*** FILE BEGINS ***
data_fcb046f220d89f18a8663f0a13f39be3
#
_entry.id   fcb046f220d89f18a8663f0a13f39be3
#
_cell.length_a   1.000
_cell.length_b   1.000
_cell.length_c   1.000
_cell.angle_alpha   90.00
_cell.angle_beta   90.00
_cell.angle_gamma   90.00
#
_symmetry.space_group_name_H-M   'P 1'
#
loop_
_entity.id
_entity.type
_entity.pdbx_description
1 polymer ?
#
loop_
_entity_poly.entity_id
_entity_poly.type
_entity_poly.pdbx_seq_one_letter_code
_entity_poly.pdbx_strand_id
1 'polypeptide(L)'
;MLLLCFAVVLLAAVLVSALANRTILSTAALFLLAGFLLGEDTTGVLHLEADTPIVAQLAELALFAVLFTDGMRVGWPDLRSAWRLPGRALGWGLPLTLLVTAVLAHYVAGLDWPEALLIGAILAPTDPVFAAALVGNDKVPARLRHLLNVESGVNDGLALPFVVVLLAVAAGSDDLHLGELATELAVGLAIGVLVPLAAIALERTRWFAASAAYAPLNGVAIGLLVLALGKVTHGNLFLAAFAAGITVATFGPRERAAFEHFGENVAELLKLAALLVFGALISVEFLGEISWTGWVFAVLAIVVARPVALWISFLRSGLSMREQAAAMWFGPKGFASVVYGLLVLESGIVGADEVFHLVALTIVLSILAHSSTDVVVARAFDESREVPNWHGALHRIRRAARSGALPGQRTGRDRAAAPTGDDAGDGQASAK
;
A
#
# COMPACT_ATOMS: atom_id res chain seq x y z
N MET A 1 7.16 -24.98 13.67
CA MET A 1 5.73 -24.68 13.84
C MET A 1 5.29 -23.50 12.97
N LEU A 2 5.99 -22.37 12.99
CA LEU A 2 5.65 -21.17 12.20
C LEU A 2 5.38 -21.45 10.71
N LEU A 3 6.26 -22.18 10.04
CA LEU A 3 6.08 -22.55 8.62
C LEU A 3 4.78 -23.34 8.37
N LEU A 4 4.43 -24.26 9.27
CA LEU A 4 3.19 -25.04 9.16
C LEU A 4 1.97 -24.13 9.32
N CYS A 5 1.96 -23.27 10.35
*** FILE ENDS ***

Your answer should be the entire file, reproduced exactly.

data_fcb046f220d89f18a8663f0a13f39be3
#
_entry.id   fcb046f220d89f18a8663f0a13f39be3
#
_cell.length_a   1.000
_cell.length_b   1.000
_cell.length_c   1.000
_cell.angle_alpha   90.00
_cell.angle_beta   90.00
_cell.angle_gamma   90.00
#
_symmetry.space_group_name_H-M   'P 1'
#
loop_
_entity.id
_entity.type
_entity.pdbx_description
1 polymer ?
#
loop_
_entity_poly.entity_id
_entity_poly.type
_entity_poly.pdbx_seq_one_letter_code
_entity_poly.pdbx_strand_id
1 'polypeptide(L)'
;MLLLCFAVVLLAAVLVSALANRTILSTAALFLLAGFLLGEDTTGVLHLEADTPIVAQLAELALFAVLFTDGMRVGWPDLRSAWRLPGRALGWGLPLTLLVTAVLAHYVAGLDWPEALLIGAILAPTDPVFAAALVGNDKVPARLRHLLNVESGVNDGLALPFVVVLLAVAAGSDDLHLGELATELAVGLAIGVLVPLAAIALERTRWFAASAAYAPLNGVAIGLLVLALGKVTHGNLFLAAFAAGITVATFGPRERAAFEHFGENVAELLKLAALLVFGALISVEFLGEISWTGWVFAVLAIVVARPVALWISFLRSGLSMREQAAAMWFGPKGFASVVYGLLVLESGIVGADEVFHLVALTIVLSILAHSSTDVVVARAFDESREVPNWHGALHRIRRAARSGALPGQRTGRDRAAAPTGDDAGDGQASAK
;
A
#
# COMPACT_ATOMS: atom_id res chain seq x y z
N MET A 1 7.16 -24.98 13.67
CA MET A 1 5.73 -24.68 13.84
C MET A 1 5.29 -23.50 12.97
N LEU A 2 5.99 -22.37 12.99
CA LEU A 2 5.65 -21.17 12.20
C LEU A 2 5.38 -21.45 10.71
N LEU A 3 6.26 -22.18 10.04
CA LEU A 3 6.08 -22.55 8.62
C LEU A 3 4.78 -23.34 8.37
N LEU A 4 4.43 -24.26 9.27
CA LEU A 4 3.19 -25.04 9.16
C LEU A 4 1.97 -24.13 9.32
N CYS A 5 1.96 -23.27 10.35